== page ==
It is a lovely and warm early autumn Monday afternoon. Just a quick program note: Blogger Candidate Forum is off this week because its human typist has a family obligation and there will only be one regular post, like today, on Moroccan Brutalism. Really. Shall we check it out?
Andreea Muscurel, photographer
Brutalism is a peculiar genre of architecture. People either like or they do not, no in-between. It exists in the canon of modern architecture. What exactly it is?
Brutalism is a period style of architecture that came into the design conscious in the mid-20th century and peaked in the mid-seventies, when it was dismissed as an emblem of bad taste. The word comes from the raw concrete--beton brut--its often mixed from. Known for its use of functional reinforced concrete with steel and modular elements, giving it a utilitarian character. Brutalist architecture was primarily used for institutional architecture, e.g. schools and government buildings. Known for being imposing and geometric, Brutalist buildings have a graphic quality that make them appealing today. (mymodernmet.com; Dec. 4, 2018; date accessed Oct. 7, 2019)
|Sidi Harazem Thermal Bath (1960)|
Andreea Muscurel, photograher
The photograph on the left, Sidi Harazem Thermal Bath, is an example of how a newly independent country adapted a Western design vocabulary in order to appear progressive and a break from the colonial past. Morocco was not the only country that adapted Modernism in service of appearing progressive. Turkey and Japan did this in the pre-World War II years. In the post-War years, newly emerging former Europeans, like Morocco, adapted Modern Architectural styles, like Brutalism, for the same purpose. Now the work of little known Brutalist architect Jean-Francois Zevaco is getting a closer look thanks to a long-ranging renovation program that will include an economic development and education component. You are probably wondering who Jean-Francois Zevaco was?
Jean-Francois Zevaco (b. 1918) was a French-Moroccan architect, born in Casablanca and educated at the Ecole nationale superieure des Beaux-Arts in Paris. Following World War II, he returned to Morocco to set up his own office and gain local renown designing white modernist villas. His first major commission came in 1960, when he and the members of GAMMA (Group of Moroccan Modern Architects) were commissioned to building new housing and public buildings follow the 1960 earthquake in Agadir. He received the Aga Khan Award for Architecture in the 1978-80 cycle for his Courtyard Houses in Agadir (1965) (en.m.wikipedia.org; date accessed Oct. 7, 2019). Also, in 1965, Mr. Zevaco began his collaboration with the Fondation Caisse de Depot et Gestion, the pension fund responsible for the thermal baths. However, the enthusiasm that greeted his design sifted away; by the end of the 20th century, the owners considered it ugly duckling and discussed selling it to private investors. (nytimes.com; Oct. 1, 2019; date accessed Oct. 7, 2019)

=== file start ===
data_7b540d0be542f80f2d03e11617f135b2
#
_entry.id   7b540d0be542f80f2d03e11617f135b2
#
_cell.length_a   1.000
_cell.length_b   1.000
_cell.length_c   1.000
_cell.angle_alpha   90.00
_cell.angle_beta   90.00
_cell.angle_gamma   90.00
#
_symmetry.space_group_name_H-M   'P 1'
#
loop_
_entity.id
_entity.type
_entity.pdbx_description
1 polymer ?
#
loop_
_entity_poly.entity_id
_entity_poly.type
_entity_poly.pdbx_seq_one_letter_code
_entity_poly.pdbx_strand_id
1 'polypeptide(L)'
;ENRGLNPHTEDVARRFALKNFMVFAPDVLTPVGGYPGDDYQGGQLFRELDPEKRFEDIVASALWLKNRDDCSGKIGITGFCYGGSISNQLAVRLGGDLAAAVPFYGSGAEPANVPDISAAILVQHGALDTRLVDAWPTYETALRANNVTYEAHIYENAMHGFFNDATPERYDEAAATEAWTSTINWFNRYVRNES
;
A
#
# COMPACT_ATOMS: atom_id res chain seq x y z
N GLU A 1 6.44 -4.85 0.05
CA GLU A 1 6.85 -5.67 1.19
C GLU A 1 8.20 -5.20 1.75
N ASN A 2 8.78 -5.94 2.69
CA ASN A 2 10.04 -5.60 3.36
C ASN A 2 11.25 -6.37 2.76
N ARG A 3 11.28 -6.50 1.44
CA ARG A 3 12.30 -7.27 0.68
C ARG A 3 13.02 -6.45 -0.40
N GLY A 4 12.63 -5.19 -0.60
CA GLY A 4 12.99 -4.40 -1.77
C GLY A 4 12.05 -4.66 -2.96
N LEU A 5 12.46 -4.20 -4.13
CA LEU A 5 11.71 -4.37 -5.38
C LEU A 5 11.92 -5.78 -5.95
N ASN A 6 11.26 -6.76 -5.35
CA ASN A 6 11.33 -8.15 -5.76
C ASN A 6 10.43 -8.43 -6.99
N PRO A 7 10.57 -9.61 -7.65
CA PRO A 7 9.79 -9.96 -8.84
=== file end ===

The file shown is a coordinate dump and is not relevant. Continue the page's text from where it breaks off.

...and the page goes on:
Sidi Harazem was built with "....faceted columns, deep overhangs, and a circular outdoor pool shaded by a disk of concrete that seems to float,..." (Ibid). The late architect's (d. 2003) included baths, bungalows, covered markets and a hotel that mixed Brutalist materials with vernacular elements: bands of blue mosaic tile and copper work" (Ibid). The Moroccan government wanted to attract Westerners to the newly independent country, while preserving its popular heritage sites. Mr. Zevaco' design was to appeal to both sensibilities. The bungalows and public spaces echo the traditional buildings while the elevated hotel and cantilevered shade structure represent the most advanced mid-century international architecture (Ibid).
|Aerial view of Sidi Harazem|
As a child Aziza Chaouni, a professor at the John H. Daniels Faculty of Architecture, Landscape and Design at the University of Toronto, shared with The New York Times how she used to go with her grandmothers to the thermal baths seven miles outside of Fez. Ms. Chaouni said that one granmother loved the more modern complex. She said,
She was born and raised in Fez, in the old city and she was very keen on alternative medicine...She was amazed by the new facilities. We would stay in the bungalows that were modeled after the medina--as a child it was like a maze. (Ibid)
Ms. Chaouni's other grandmother preferred the pre-modern baths.
|Sidi Harazem, view from top of hill|